HC Deb 14 July 2003 vol 409 cc93-6

Lords amendment: No. 56, in page 249, line 11, leave out paragraphs (a) and (b).

Tessa Jowell

I beg to move, That this House agrees with the Lords in the said amendment.

Mr. Deputy Speaker(Sir Alan Haselhurst)

With this it will be convenient to consider Lords amendments Nos. 57 to 68, 131, 148, 188, 190, 193, 203, 219, 263, 267 and 275.

Tessa Jowell

We have listened carefully to the arguments advanced in debates in both Houses about the subject of the Channel 3 news provider. The amendments are our response to that debate. They will lift most of the ownership restrictions on the Channel 3 nominated news provider and remove the Ofcom nomination process for that body. That will mean that ITV can own its own news provider, but must still function as a single body corporate in order to maintain the desirable level of independence.

The remaining ownership restrictions are intended to ensure that a body that could not hold the Channel 3 licence or have a substantial interest in the holder cannot provide the news service. So the main restrictions are as follows: any body banned from owning a Channel 3 licence under part II of schedule 2 of the Broadcasting Act 1990—for instance, that includes political bodies—will be similarly restricted from being or having an interest in the Channel 3 news provider; and any body, such as a major newspaper, that is prevented from owning a Channel 3 licence is also prevented from owning its news provider and restricted in the interests it can hold in the news provider.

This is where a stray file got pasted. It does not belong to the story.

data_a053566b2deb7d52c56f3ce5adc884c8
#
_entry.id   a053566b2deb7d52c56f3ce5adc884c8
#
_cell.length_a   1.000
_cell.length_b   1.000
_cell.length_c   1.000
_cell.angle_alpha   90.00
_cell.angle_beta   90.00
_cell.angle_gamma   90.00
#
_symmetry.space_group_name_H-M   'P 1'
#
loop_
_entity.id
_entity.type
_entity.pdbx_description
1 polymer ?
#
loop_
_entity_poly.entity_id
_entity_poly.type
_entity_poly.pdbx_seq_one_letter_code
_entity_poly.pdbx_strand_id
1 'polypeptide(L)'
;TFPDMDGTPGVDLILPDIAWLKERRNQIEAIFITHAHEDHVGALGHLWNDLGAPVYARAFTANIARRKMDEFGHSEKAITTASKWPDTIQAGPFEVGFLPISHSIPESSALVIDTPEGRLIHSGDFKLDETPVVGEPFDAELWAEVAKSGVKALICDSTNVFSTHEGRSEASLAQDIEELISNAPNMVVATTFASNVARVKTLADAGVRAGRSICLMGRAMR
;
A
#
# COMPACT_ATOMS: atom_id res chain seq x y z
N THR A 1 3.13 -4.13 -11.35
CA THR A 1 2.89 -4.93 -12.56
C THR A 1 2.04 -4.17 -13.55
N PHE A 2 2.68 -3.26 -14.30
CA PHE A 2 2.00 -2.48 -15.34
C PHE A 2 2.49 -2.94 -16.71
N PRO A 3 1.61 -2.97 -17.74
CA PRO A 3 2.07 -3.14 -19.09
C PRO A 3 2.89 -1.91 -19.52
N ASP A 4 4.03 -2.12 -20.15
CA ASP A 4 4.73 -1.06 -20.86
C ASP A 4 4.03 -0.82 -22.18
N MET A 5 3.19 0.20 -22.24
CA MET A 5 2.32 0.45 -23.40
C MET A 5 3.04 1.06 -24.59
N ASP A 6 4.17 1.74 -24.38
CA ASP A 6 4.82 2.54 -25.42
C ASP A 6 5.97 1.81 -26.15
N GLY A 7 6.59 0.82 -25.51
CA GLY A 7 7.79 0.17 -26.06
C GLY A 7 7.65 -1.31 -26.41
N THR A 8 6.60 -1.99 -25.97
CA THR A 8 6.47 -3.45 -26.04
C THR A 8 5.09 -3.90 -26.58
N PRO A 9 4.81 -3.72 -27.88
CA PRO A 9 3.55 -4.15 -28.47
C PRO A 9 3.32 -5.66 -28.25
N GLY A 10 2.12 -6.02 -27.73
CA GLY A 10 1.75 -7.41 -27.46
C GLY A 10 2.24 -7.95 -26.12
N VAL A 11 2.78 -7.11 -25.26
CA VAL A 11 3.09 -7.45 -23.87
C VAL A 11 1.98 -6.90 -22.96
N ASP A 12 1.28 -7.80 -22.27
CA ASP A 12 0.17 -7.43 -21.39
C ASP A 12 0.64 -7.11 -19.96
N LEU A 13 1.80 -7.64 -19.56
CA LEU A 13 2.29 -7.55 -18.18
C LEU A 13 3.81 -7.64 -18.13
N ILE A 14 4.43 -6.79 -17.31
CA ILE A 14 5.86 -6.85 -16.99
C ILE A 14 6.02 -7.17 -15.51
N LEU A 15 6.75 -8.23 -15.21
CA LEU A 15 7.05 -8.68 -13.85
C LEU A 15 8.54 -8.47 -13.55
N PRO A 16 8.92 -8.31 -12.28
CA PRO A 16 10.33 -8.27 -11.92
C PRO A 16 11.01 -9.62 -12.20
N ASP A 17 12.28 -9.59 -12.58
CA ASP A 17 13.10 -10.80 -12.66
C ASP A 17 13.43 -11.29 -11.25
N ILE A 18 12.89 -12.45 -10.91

The quality provisions remain in place and require that Channel 3 national news continues to be able to compete with other national news services. They also provide for Ofcom to approve the appointed news provider contract to ensure that it is adequately funded. In order for Ofcom to guarantee that the required arrangements are in place and work effectively, the amendments ensure that Ofcom can obtain the information it needs from ITV or the appointed news provider. If Channel 5's audience share becomes broadly equivalent to that of Channel 3, it will be possible to create a Channel 5 scheme comparable to the appointed news provider scheme for Channel 3. We will be able to modify by order the quality and ownership provisions of the Channel 3 system and any Channel 5 scheme.

I commend the amendment to the House.

Mr. Whittingdale